“How do you keep up to date on the literature in your field? If you rely exclusively on PubMed alerts, you might be missing out on the very freshest science: preprints, which are manuscripts that have yet to undergo journal peer review. Since PubMed is only for peer-reviewed literature, we have to find them elsewhere.
While preprints are still a relatively new phenomenon in biology, there are currently several servers that host them, the most significant being bioRxiv, PeerJ Preprints, and the quantitative biology section of arXiv. A few preprints can also be found in other places like figshare and SJS. And while it’s not strictly a preprint server, F1000Research’s articles awaiting peer review are also worth keeping an eye on.
You could search each of these sites independently, a task that will only become more and more burdensome if new preprint servers emerge. Fortunately, there’s a better way.
Several free search tools currently index biomedical preprints: Google Scholar, PrePubMed (no affiliation with PubMed), and search.bioPreprint. You can also use some of these services to let relevant preprints come to you by setting up email alerts. Here’s how:…”
“The Open Access Tracking Project (+OATP, @oatp) uses social tagging to generate real-time alerts to new OA-related developments — and it aims to be comprehensive. In the six months leading up to this year’s OA Week period, its primary feed published an average of 788 items per month.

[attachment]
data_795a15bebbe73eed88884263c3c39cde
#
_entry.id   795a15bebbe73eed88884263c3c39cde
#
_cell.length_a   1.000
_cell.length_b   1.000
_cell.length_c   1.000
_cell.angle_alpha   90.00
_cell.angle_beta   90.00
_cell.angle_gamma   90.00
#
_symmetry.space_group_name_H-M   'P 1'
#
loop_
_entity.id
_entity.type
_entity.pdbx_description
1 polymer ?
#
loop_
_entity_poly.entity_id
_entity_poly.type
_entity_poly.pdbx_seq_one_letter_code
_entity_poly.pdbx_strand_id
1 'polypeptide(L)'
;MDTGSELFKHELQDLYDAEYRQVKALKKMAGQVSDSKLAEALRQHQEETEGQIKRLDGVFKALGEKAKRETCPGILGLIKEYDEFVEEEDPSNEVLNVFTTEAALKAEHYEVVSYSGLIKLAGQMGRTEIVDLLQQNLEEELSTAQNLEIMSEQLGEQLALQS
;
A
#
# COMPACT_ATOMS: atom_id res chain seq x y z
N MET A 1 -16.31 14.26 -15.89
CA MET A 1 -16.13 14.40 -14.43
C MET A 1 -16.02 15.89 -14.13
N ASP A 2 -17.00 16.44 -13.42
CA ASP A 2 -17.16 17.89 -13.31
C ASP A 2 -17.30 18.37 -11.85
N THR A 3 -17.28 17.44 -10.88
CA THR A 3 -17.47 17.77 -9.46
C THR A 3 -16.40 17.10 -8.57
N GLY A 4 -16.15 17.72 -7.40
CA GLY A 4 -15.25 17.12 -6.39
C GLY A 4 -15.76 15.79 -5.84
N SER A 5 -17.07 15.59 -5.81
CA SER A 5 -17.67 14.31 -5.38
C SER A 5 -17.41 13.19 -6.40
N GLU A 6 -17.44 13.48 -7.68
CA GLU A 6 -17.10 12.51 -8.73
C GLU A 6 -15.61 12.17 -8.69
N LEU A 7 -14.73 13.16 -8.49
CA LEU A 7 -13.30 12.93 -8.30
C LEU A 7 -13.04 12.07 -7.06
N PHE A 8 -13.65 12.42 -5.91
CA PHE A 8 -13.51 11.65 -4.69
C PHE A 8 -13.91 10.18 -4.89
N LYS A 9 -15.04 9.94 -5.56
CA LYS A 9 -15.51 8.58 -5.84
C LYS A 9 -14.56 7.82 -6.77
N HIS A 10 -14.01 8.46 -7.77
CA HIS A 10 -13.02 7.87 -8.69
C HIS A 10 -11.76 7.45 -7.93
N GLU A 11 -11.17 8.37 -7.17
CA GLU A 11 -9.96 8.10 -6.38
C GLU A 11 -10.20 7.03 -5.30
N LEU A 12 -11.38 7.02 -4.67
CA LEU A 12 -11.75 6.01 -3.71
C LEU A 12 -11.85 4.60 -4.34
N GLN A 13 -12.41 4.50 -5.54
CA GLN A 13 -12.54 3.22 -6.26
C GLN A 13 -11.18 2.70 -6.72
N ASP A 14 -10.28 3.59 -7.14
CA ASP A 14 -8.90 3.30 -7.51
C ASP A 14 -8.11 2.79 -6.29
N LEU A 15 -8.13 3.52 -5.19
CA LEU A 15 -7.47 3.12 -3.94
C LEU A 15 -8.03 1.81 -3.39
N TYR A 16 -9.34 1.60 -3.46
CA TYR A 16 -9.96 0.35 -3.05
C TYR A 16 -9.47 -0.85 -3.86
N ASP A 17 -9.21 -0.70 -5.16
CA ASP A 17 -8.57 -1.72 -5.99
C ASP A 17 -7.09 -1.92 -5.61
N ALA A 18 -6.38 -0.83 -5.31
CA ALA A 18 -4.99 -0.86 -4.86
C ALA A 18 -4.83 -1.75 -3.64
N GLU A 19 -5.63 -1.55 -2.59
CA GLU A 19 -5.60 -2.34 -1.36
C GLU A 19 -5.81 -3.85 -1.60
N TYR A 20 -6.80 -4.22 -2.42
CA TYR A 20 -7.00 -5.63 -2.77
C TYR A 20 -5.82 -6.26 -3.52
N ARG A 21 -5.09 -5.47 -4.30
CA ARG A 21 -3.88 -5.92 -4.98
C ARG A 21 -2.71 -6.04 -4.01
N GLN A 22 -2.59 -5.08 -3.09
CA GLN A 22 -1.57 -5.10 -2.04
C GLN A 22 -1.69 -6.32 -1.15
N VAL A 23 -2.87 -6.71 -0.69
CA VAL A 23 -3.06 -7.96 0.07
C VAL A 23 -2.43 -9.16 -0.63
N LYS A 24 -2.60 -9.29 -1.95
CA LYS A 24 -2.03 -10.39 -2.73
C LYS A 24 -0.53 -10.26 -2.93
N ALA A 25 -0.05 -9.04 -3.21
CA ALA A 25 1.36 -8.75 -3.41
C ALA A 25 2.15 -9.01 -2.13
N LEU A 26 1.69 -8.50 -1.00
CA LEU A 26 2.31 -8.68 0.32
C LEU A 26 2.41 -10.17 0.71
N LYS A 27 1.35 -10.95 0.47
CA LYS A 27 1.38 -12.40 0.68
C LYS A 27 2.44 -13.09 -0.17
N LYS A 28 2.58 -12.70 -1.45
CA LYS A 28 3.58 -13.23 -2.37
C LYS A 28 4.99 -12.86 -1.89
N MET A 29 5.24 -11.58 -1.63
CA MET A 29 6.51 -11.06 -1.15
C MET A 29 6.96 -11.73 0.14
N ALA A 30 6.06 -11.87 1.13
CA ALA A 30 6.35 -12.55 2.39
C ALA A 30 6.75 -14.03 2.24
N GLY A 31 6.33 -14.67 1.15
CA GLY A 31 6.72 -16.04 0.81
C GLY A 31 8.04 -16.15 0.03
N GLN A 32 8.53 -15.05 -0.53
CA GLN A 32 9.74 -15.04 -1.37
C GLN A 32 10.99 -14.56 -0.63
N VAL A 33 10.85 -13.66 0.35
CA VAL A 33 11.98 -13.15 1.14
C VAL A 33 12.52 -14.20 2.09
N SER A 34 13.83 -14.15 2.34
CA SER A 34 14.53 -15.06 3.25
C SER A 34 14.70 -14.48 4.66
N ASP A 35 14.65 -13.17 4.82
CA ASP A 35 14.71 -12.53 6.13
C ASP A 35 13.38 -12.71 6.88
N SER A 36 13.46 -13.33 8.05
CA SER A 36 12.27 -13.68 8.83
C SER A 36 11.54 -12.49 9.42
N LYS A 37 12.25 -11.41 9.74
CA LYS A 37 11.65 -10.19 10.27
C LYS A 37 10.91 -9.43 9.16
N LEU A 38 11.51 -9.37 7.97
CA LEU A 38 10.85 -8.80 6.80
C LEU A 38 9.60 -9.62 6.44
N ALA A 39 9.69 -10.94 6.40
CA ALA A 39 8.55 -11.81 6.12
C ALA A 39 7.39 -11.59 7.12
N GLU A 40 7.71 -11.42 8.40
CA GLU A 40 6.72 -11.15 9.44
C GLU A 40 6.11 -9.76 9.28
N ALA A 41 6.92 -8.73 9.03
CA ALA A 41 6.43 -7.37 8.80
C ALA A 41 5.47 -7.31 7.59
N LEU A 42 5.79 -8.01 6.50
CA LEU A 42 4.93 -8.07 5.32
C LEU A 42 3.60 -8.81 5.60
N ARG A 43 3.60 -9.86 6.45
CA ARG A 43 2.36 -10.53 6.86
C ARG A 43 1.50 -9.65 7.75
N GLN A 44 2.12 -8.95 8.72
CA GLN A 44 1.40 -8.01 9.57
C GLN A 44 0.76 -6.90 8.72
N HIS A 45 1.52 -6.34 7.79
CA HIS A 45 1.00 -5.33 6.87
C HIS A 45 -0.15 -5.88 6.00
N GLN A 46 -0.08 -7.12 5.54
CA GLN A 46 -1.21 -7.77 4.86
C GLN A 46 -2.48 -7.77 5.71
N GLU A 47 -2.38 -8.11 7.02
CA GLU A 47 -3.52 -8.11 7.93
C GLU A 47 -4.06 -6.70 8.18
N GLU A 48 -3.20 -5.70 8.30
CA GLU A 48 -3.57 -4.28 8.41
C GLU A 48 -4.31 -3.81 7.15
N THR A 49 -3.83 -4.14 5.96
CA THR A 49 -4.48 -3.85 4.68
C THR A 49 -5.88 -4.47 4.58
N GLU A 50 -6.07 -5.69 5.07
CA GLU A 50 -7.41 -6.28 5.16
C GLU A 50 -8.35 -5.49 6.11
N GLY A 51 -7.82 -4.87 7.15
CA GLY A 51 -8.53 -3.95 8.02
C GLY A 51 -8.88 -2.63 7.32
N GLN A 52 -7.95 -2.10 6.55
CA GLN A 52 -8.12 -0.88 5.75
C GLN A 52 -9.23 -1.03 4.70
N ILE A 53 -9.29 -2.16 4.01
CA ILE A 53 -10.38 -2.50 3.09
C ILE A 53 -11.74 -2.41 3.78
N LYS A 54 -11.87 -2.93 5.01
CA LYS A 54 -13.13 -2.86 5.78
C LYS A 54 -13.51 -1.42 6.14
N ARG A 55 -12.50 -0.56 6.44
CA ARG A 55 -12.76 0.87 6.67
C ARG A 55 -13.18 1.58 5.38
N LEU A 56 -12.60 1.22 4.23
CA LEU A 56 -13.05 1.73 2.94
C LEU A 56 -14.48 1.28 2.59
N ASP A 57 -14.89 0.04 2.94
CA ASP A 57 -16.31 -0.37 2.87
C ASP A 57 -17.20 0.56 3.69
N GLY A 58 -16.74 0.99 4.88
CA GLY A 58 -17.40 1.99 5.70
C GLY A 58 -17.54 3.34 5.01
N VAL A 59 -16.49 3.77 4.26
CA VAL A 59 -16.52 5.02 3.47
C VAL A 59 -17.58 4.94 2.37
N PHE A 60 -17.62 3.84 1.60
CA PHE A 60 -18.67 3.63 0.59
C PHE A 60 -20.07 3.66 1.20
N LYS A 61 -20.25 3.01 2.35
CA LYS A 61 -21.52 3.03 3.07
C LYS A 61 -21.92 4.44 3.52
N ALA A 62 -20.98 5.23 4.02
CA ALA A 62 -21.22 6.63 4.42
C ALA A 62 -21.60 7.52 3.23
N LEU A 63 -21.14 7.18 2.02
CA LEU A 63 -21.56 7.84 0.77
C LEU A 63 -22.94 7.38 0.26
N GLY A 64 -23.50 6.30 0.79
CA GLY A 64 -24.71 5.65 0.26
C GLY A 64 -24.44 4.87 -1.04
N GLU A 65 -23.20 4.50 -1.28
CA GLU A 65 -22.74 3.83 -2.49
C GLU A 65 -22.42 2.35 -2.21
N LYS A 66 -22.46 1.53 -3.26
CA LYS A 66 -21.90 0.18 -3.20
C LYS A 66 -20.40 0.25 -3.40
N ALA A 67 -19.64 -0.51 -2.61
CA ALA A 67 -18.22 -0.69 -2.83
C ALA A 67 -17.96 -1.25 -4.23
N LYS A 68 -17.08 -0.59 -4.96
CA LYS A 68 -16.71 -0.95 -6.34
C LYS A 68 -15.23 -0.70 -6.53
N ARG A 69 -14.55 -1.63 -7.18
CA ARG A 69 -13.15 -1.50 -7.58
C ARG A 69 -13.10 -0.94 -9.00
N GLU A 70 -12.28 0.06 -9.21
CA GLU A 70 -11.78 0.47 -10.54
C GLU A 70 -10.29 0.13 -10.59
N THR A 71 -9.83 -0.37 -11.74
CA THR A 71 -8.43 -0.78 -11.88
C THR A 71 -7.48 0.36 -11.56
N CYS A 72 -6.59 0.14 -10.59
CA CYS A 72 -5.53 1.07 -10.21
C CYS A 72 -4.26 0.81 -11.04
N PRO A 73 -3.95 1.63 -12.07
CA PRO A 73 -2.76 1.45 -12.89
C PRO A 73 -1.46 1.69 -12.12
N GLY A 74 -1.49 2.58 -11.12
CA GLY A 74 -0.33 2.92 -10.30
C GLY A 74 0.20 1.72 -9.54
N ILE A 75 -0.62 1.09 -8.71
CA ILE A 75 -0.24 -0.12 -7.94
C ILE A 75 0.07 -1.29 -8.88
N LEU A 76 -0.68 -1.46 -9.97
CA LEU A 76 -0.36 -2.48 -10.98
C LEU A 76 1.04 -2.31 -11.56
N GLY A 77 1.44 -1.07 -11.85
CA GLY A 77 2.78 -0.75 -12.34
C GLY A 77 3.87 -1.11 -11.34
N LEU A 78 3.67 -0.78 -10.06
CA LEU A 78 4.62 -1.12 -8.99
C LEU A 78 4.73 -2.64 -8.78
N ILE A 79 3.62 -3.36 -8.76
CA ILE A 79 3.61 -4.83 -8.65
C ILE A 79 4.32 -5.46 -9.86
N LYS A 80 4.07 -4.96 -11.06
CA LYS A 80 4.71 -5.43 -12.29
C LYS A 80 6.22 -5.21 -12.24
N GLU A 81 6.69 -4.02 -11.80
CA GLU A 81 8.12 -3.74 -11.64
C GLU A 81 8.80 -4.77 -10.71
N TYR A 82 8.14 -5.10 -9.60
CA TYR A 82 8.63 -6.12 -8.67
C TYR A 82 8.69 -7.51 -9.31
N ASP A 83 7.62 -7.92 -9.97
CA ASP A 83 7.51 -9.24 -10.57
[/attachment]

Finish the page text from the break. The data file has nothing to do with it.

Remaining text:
The OA Week tsunami began in September, peaked in October, and tapered off in November. In those three months to date (up to Nov 22), the same feed averaged 1,097 items per month.
Of those 3,300 items, 376 or 11% were explicitly about OA Week itself, and tagged with oa.oa_week….”
“Today, Figshare released the results of its global survey of 2,000 researchers in a report that assesses the global landscape around open data and sharing practices.
“The State of Open Data” – Figshare’s report and survey finds 80% of researchers value data citation as much as, or more than article citation.
This report has been supported by Digital Science and the survey was conducted in partnership with Springer Nature. It highlights the extent of awareness around open data, the incentives around its use, and perspectives researchers have about making their own research data open.”
“Our new milestone means that we’ve tagged 50,000 new OA developments in the past 7 years and 8 months, for an average of 26 items every day.
Is your source of OA news that comprehensive? If not, consider subscribing to our primary feed, which is available in seven formats: RSS, Atom, JSONP, Email, Twitter, Google+, and Pushbullet. If you don’t want to subscribe to anything, just bookmark the HTML edition and read it like a blog, with the most recent items at the top. (Unfortunately the Twitter and G+ feeds are abridged for technical reasons. All the others are unabridged, and the most popular unabridged version is the email version.)
BTW, if you follow me as an individual, even in part for OA-related news, then subscribe to some version of the primary OATP feed as well. I don’t aim to be comprehensive on my personal blog and Twitter accounts. But OATP does.
To make sure that OATP covers new OA developments in your area (your field, nation, region, or language), consider becoming a tagger.